Liraglutide

Liraglutide
ATC Code A08AX02, A10BJ02
Formula C172H265N43O51
Physical State solid
CAS Number 204656-20-2
PUB Number 16134956
Drugbank ID DB06655

Basics

Liraglutide is a so-called incretin mimetic or GLP-1 analog. It is used to treat type 2 diabetes mellitus and to prevent cardiovascular complications associated with diabetes. In addition, it is approved for the treatment of obesity above a BMI of 30 in combination with dietary measures. It is administered as a subcutaneous injection.

Liraglutide was developed by Novo-Nordisk and was approved in the United States in 2010 and in the European Union in 2009.

Pharmacology

Pharmacodynamics

Liraglutide is a synthetically produced analog of the endogenous "glucagon-like-peptide-1" (GLP-1). The major advantage of this active ingredient lies in its modified structure, as it has a greatly extended retention time in the blood due to the addition of a fatty acid and a slight modification of the amino acid sequence. The endogenously occurring GLP-1, on the other hand, is broken down in the body by the body's own enzymes in the intestine after only about 1-2 minutes.

Like GLP-1, liraglutide binds to the glucagon-like peptide-1 receptor. Binding to the receptor and the resulting increase in cyclic AMP stimulates the glucose-dependent release of insulin, inhibits the glucose-dependent release of glucagon, and slows gastric emptying. Through these mechanisms, post-meal blood glucose levels are kept low.

Pharmacokinetics

The bioavailability of liraglutide after subcutaneous injection is approximately 55% and the maximum plasma concentration is reached after approximately 11 hours. Liraglutide is present in the blood more than 98% bound to serum albumin. Due to its altered structure, liraglutide is degraded and metabolized much more slowly by the enzyme dipeptidyl peptidase-4 (DPP4), which is why its plasma half-life is about 13 hours.

Toxicity

Side effects

  • Nausea
  • Emesis
  • Diarrhea
  • constipation
  • Headache

In rare cases, pancreatitis may occur. A slightly increased risk of developing medullary thyroid carcinoma is associated with its use.

Editorial principles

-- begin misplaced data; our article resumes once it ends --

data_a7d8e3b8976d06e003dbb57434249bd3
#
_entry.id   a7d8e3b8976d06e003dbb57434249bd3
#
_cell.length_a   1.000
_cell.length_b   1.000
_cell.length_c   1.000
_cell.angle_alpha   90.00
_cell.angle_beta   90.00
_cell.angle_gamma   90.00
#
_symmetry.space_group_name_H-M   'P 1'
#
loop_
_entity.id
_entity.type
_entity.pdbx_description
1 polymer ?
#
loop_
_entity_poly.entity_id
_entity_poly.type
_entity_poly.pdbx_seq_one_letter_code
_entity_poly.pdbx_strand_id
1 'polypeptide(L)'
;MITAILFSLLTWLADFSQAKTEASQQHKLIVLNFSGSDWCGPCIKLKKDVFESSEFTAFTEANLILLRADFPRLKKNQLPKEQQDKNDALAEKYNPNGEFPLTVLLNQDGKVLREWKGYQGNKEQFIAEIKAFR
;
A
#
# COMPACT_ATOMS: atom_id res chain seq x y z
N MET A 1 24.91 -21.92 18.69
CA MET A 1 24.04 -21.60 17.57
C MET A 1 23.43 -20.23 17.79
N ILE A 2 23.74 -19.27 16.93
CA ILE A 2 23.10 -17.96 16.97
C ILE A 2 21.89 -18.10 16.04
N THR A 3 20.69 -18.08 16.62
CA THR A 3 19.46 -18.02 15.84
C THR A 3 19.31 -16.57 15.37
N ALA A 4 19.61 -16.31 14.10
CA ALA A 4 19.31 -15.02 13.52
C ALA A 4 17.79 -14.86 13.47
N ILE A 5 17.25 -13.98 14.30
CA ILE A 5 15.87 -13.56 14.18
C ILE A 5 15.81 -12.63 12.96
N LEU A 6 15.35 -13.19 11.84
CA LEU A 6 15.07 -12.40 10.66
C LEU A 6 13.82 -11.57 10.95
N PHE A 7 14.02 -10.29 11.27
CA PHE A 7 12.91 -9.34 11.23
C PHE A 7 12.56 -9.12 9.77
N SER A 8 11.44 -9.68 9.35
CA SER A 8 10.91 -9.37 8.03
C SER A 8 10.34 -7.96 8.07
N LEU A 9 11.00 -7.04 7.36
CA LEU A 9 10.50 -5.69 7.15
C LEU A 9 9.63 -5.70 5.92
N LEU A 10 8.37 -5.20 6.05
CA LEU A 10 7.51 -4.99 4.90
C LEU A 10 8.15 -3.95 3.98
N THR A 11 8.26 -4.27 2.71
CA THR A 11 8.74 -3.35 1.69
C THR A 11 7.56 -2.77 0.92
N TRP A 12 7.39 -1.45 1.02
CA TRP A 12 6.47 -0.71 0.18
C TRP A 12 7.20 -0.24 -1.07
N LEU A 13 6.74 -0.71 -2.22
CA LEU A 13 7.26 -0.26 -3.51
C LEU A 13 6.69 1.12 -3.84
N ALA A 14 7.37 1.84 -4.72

All information used for the content comes from verified sources (recognised institutions, experts, studies by renowned universities). We attach great importance to the qualification of the authors and the scientific background of the information. Thus, we ensure that our research is based on scientific findings.

Markus Falkenstätter

Markus Falkenstätter
Author

Markus Falkenstätter is a writer on pharmaceutical topics in Medikamio's medical editorial team. He is in the last semester of his pharmacy studies at the University of Vienna and loves scientific work in the field of natural sciences.

Mag. pharm Stefanie Lehenauer

Mag. pharm Stefanie Lehenauer
Lector

Stefanie Lehenauer has been a freelance writer for Medikamio since 2020 and studied pharmacy at the University of Vienna. She works as a pharmacist in Vienna and her passion is herbal medicines and their effects.

Your personal medicine assistent

afgis-Qualitätslogo mit Ablauf Jahr/Monat: Mit einem Klick auf das Logo öffnet sich ein neues Bildschirmfenster mit Informationen über Medikamio GmbH & Co KG und sein/ihr Internet-Angebot: medikamio.com/ This website is certified by Health On the Net Foundation. Click to verify.
Drugs

Search our database for drugs, sorted from A-Z with their effects and ingredients.

Substances

All substances with their common uses, chemical components and medical products which contain them.

Diseases

Causes, symptoms and treatment for the most common diseases and injuries.

The contents shown do not replace the original package insert of the medicinal product, especially with regard to dosage and effect of the individual products. We cannot assume any liability for the correctness of the data, as the data was partly converted automatically. A doctor should always be consulted for diagnoses and other health questions. Further information on this topic can be found here.